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When coding goes wrong: Man wipes entire company with one command

The proprietor of a web hosting company appears to have deleted his entire company and the sites of his clients by inserting a single line of bad code.

The Independent reports that Marco Marsala used the infamous “rm -rf” line and inadvertently wiped the servers, which also housed his 1535 customers’ data.

The command is used to delete items on a specific part of the computer. However, as one was not specified, Marsala just nuked everything.

Related: 5 tech blunders to rival the guy who deleted his entire company

Unfortunately, the hard-drives on which the data was backed up were mounted to the server. So they’re gone too.

After asking for help on the ServerFault forum, Mr Marsala was given bleak news from a number of posters.  

One user, known only as Sven, wrote: “I feel sorry to say that your company is now essentially dead.

“You might have an extremely slim chance to recover from this if you turn off everything right now and hand your disks over to a reputable data recovery company.

This will be extremely expensive and still extremely unlikely to really rescue you, and it will take a lot of time.”

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Another, named André Borie had little in the way of comfort, adding: “If you really don’t have any backups I am sorry to say but you just nuked your entire company.”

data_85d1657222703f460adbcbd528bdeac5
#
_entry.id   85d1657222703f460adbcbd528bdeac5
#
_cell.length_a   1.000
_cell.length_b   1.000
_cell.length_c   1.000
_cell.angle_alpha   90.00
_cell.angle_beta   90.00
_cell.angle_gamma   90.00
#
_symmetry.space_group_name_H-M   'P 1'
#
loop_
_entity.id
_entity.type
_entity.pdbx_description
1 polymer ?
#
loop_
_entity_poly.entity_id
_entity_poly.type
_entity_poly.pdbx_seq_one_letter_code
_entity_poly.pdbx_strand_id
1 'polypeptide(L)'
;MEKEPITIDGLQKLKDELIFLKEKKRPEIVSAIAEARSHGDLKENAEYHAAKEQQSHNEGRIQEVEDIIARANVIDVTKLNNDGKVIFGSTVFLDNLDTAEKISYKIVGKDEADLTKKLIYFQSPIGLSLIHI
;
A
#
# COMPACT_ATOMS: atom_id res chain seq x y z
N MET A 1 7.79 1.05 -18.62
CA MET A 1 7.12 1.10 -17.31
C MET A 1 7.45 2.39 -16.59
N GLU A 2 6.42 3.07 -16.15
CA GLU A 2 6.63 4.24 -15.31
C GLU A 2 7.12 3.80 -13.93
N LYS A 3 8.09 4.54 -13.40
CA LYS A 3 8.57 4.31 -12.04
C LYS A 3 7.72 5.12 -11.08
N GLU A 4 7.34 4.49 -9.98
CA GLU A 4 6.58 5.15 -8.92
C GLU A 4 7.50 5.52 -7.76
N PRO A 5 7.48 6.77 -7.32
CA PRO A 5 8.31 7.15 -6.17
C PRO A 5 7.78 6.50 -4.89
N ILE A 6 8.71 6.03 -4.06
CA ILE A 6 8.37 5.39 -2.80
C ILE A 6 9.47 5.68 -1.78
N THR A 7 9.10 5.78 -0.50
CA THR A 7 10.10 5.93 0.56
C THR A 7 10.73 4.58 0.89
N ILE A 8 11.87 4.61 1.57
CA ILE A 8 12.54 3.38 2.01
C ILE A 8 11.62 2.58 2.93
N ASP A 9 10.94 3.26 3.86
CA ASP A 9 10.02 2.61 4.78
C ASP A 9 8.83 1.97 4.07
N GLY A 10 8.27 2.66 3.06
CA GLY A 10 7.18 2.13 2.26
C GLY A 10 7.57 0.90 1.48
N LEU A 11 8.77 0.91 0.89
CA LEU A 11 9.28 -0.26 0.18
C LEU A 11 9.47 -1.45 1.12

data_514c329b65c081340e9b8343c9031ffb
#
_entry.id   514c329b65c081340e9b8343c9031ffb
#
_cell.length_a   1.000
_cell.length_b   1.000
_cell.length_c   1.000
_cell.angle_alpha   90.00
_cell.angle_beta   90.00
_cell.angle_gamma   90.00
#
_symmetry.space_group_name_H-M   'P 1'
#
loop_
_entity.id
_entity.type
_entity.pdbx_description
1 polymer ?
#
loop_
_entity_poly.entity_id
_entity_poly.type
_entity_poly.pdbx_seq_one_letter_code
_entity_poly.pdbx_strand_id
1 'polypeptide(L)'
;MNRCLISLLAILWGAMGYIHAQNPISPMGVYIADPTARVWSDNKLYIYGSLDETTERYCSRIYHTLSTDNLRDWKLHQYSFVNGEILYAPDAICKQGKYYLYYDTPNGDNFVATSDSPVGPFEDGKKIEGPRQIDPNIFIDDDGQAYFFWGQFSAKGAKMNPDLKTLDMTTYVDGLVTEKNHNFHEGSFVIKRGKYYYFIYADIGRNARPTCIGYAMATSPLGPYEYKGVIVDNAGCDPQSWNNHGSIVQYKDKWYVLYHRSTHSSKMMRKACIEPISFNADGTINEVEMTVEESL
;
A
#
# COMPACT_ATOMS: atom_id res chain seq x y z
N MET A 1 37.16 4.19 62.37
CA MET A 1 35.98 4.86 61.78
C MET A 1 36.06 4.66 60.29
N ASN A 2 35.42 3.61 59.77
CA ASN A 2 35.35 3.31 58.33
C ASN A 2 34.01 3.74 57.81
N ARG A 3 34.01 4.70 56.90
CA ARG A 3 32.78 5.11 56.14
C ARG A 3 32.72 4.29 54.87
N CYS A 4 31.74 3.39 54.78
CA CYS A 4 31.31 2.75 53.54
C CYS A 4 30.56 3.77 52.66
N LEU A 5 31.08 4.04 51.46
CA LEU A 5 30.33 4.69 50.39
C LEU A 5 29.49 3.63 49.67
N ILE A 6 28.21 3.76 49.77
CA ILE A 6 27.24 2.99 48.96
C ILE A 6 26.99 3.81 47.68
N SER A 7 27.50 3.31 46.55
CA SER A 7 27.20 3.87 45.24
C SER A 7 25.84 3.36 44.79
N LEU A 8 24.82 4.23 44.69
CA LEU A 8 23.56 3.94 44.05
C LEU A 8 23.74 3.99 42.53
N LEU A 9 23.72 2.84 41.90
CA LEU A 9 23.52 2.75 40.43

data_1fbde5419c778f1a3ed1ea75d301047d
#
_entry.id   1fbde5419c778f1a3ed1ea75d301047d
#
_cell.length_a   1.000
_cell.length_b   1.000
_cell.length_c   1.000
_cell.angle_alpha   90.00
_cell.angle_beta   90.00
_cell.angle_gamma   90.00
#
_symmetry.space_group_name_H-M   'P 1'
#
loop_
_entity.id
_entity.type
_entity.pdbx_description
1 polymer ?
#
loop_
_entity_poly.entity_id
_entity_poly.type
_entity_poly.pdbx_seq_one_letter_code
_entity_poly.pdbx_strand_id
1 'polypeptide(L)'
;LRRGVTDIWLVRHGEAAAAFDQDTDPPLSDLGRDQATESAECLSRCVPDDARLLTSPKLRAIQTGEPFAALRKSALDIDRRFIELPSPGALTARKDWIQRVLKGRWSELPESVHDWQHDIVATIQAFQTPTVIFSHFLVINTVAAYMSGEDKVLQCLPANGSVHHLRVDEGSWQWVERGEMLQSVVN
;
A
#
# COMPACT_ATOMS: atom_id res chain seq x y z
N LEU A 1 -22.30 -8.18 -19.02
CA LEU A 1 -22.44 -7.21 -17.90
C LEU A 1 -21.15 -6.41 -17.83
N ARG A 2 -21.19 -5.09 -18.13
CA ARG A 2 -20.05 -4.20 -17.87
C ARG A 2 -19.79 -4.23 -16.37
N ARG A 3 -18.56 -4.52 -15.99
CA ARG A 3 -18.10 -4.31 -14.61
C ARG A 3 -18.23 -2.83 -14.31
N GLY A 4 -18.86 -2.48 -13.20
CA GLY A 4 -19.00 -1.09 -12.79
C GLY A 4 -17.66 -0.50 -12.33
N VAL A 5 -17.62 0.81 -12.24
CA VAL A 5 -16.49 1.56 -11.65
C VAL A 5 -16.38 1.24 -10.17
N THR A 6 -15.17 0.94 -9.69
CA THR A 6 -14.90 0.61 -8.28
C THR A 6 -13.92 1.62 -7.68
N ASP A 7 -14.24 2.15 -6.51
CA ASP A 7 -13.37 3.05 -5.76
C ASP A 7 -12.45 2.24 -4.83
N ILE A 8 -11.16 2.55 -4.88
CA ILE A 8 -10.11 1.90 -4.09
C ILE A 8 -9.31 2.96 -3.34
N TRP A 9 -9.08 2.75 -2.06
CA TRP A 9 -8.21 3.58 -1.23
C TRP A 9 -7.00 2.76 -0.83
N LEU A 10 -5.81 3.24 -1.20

Others were less sympathetic. Massimo wrote: “Well, you should have been thinking about how to protect your customers’ data before nuking them. I won’t even begin enumerating how many errors are simultaneously required in order to be able to completely erase all your servers and all your backups in a single strike. This is not bad luck: it’s astonishingly bad design reinforced by complete carelessness.”

Michael Hampton added: “You’re going out of business. You don’t need technical advice, you need to call your lawyer.”

None of Mr Marsala’s customers appear to have commented publicly yet.

His misfortune or incompetence, however you want to frame it, is a cautionary tale to all. Next time you’re messing around with a Raspberry Pi make sure your backups aren’t connected to the server!

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